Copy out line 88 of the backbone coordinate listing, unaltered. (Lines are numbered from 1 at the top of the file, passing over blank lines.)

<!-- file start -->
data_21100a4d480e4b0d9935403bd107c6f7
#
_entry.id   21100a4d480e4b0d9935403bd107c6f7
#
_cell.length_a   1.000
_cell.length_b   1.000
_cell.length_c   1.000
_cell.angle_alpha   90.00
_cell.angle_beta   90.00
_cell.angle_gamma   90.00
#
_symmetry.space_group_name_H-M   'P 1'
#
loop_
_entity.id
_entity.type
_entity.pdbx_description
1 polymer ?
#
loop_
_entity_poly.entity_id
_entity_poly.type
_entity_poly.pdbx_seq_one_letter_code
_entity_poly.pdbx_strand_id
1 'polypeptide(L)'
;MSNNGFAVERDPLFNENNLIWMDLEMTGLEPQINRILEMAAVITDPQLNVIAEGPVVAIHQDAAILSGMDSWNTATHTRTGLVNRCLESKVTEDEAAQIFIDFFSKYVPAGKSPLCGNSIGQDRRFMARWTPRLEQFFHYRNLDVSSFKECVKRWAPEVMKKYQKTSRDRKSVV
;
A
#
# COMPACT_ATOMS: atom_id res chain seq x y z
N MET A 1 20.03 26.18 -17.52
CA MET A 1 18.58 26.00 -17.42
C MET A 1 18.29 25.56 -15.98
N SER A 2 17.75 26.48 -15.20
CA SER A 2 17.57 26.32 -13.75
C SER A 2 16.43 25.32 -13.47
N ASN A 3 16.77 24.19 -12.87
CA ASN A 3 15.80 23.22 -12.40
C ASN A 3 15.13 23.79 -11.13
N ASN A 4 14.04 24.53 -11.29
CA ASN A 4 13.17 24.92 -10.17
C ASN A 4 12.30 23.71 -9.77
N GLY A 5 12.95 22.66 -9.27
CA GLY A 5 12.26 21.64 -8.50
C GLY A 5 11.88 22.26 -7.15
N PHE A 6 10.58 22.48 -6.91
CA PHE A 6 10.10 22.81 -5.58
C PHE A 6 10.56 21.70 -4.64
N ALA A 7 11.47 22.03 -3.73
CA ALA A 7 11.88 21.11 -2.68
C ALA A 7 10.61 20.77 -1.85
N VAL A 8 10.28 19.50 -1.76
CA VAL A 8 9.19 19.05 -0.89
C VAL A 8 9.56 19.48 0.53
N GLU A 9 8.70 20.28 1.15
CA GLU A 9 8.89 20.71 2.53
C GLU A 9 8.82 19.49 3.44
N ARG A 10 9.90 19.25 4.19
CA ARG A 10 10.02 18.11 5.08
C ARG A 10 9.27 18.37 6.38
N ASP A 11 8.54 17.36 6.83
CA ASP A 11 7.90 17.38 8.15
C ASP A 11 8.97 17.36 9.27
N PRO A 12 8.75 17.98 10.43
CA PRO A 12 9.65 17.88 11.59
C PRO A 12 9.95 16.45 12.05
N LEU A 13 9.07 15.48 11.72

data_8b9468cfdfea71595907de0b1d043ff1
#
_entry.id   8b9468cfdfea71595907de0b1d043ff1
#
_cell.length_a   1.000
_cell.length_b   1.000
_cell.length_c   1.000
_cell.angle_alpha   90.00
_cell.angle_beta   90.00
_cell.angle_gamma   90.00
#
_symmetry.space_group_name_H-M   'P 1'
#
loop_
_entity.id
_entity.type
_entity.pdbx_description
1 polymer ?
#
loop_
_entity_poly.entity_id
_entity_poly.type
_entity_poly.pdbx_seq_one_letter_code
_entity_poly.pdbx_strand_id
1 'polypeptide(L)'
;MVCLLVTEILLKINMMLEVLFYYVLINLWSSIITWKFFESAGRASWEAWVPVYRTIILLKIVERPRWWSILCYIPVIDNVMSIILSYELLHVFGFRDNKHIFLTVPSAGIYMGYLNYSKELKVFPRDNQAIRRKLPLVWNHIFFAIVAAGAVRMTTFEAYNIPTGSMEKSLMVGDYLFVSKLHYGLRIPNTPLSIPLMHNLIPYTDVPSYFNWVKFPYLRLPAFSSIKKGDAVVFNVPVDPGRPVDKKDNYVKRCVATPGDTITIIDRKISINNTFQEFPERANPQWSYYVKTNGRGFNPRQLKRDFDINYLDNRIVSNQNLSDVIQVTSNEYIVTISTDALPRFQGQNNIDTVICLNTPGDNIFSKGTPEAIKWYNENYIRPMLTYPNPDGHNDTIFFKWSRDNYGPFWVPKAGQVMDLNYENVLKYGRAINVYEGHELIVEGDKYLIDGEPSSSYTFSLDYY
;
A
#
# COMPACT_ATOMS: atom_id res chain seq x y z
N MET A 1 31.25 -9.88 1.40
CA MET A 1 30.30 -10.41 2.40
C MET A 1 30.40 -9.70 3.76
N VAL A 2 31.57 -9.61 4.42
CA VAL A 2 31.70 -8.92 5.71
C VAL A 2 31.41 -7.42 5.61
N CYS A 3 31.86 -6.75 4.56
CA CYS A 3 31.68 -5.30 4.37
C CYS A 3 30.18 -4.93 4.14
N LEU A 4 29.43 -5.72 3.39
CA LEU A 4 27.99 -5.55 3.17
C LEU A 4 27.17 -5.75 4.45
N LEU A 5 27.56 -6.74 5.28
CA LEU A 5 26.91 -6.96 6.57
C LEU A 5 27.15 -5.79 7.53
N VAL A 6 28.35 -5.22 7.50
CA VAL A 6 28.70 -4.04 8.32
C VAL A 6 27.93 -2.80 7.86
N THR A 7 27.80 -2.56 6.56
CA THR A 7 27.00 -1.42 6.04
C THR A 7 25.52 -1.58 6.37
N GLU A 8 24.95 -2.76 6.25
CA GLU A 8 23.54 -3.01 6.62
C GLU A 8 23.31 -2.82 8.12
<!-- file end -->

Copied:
_entity_poly.entity_id